Please note that you will not find any unfavourable reviews here. I only write reviews on books that I enjoyed reading.

Tuesday, 18 August 2009

Sadomasochism for Accountants by Rosy Barnes

Sadomasochism for Accountants is about love, laughter and lunacy, though you may doubt me after reading the title. I don’t believe you can experience one of the former two without the latter lurking sensed but unseen in the shadow of those emotions. In her debut novel Rosy Barnes blends the three in a variety of ways that should seem familiar in varying degrees to most adults.

Rosy's style reminds me of Carl Hiaasen. Loads of characters make this story a comedic romp with each playing a significant part in the plot. You might expect so many major characters to make the story a confusing muddle but each has an unexpected depth which makes them vital to the reader's enjoyment of the story as a whole.

As Rosy says on her website - 'Buy the book - Ah go on. Go on, go on, go on'

Find out more about Rosy follow this link to her website and to find out more about Marion Boyars follow this link to their website

Tuesday, 4 August 2009

Cloths of Heaven by Sue Eckstein

Sue Eckstein's debut novel, The Cloths of Heaven, is a treasure.

The scented evenings, heavily weighted with West African heat, seemed to rise from the pages as I read. I felt as if I was curled up on a cushion, watching but unseen, as the plot unfolded like many layers of delicate, luxurious fabric. At times I found myself holding my breath as I read.

The characters are unexpectedly real. Everyone has met personalities like these in their own lives and I found that this familiarity drew me deep into the novel. At times I felt an inkling of what it must feel like to be a stalker; that urge to vicariously experience more of another's life, the reluctance to be parted from them. I felt a slight sense of grief as the novel ended simply because it finished so perfectly and, I wanted to spend more time in their world.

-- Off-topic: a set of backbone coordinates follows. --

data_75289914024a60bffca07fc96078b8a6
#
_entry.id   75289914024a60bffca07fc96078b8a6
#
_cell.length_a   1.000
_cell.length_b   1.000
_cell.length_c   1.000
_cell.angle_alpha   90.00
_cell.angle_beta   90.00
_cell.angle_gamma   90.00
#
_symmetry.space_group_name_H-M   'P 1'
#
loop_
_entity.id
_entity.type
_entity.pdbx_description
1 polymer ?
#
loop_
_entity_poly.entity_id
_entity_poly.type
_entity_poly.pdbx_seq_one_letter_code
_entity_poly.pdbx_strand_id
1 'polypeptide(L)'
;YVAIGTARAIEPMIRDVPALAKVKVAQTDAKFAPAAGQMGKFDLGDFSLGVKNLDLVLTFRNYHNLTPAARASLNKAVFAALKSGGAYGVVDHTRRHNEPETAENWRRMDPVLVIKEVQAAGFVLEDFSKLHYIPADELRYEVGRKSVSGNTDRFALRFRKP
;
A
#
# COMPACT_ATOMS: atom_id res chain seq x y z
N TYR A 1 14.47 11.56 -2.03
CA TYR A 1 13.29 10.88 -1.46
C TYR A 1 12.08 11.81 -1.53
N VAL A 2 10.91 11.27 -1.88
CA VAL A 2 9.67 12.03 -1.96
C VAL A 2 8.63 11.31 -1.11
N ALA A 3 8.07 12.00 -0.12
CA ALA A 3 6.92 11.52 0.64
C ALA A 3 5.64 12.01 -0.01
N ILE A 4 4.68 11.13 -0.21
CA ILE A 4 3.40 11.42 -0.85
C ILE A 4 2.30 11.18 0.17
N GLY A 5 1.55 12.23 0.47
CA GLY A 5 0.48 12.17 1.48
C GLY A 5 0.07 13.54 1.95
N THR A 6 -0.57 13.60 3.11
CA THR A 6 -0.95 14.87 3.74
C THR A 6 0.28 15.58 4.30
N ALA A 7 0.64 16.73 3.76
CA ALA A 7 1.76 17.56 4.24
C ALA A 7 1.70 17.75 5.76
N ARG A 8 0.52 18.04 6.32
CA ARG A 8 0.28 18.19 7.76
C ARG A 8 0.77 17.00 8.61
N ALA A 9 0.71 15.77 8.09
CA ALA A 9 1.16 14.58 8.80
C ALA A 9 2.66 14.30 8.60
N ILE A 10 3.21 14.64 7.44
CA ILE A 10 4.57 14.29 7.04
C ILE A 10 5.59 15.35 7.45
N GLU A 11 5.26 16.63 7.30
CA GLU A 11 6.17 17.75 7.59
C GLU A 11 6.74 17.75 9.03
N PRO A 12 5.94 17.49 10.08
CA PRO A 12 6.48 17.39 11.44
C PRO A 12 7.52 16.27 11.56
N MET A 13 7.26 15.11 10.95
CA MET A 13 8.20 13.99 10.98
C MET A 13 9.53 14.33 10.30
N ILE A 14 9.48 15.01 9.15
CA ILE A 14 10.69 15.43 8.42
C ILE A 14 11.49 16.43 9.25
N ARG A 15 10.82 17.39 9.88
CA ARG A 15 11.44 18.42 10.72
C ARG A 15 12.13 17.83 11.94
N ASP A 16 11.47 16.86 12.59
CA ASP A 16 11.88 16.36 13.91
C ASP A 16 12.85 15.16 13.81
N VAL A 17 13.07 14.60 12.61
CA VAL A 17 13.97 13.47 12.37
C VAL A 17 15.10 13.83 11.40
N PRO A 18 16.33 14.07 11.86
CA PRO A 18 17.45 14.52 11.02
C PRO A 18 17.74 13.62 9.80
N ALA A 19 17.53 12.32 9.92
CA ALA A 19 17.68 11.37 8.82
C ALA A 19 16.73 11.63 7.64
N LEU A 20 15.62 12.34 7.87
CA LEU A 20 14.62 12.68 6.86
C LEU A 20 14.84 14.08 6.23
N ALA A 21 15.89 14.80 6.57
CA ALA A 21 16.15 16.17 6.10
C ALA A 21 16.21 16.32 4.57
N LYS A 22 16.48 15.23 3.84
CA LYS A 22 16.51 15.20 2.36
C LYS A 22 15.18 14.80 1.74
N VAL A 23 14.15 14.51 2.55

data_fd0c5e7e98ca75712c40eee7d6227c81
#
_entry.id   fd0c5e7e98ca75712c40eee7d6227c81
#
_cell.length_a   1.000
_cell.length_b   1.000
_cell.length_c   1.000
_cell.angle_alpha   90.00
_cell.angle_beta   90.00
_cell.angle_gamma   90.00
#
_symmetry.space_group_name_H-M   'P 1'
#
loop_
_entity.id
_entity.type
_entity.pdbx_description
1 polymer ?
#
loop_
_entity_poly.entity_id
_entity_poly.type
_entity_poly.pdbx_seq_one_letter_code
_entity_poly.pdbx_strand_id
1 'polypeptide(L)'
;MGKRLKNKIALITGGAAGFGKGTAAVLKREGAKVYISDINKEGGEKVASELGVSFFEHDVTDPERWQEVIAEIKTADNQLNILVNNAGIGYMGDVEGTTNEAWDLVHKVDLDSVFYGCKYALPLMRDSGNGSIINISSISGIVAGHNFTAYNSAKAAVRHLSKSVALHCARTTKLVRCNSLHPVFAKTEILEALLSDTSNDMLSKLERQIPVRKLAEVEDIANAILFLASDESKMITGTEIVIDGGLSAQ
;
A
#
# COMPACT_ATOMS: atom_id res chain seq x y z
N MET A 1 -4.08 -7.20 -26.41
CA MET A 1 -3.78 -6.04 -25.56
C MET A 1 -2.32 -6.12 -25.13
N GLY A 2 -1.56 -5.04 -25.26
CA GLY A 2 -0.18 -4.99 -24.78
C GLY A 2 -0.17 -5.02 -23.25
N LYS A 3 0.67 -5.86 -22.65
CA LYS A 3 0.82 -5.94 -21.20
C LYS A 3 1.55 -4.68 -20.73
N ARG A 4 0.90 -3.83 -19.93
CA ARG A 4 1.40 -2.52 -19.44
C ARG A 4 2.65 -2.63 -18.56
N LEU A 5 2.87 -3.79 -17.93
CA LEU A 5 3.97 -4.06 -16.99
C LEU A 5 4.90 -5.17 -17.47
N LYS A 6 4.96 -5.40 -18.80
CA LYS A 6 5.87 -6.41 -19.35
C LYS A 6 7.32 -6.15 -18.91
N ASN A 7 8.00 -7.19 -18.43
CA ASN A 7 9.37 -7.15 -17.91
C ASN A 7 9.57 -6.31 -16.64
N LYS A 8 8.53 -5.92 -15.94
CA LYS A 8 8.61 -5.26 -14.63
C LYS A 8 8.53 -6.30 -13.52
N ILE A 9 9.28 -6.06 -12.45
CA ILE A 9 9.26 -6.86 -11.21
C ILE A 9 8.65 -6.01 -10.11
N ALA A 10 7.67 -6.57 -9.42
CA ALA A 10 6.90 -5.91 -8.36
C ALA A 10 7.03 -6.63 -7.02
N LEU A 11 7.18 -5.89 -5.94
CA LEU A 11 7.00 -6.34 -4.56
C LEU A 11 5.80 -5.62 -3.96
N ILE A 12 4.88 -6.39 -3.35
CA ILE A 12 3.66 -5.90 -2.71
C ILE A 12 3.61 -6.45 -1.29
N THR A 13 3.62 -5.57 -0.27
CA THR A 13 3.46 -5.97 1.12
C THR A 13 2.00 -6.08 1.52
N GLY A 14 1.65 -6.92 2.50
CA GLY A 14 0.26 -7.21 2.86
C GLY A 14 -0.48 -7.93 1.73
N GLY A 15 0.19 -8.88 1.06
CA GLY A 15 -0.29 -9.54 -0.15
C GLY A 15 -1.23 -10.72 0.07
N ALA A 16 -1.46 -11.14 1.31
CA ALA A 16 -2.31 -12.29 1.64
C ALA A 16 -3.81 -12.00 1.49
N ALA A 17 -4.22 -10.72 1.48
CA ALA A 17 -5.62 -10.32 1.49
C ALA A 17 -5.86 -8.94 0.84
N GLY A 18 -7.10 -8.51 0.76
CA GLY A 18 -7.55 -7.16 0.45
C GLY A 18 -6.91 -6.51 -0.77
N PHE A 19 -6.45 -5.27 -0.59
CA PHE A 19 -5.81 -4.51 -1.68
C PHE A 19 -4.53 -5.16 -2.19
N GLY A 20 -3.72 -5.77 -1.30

I particularly liked the fact that Sue wrote short chapters and these allowed me to move along the book at a steady pace, picking up different characters viewpoints as the story progresses and blending what I knew from previous pages with what the next character believed to be the truth.

The Cloths of Heaven mimics real life effortlessly, recounting it with maximum impact packed full of vivid imagery, scents and palpable emotions.

For a more traditional review you can follow this link to Caroline Smaile's blog or this one to Bookersatz.

The Cloths of Heaven is published by Myriad Editions.

You can read the first chapter here.

You can buy a copy here and here or any good bookstore. On the
9th of August I will be interviewing Sue on my Chez Aspie blog and giving away a signed copy of The Cloths of Heaven courtesy of Myriad Editions.

You can find out more about Sue at Myriad Editions or by following her on Twitter.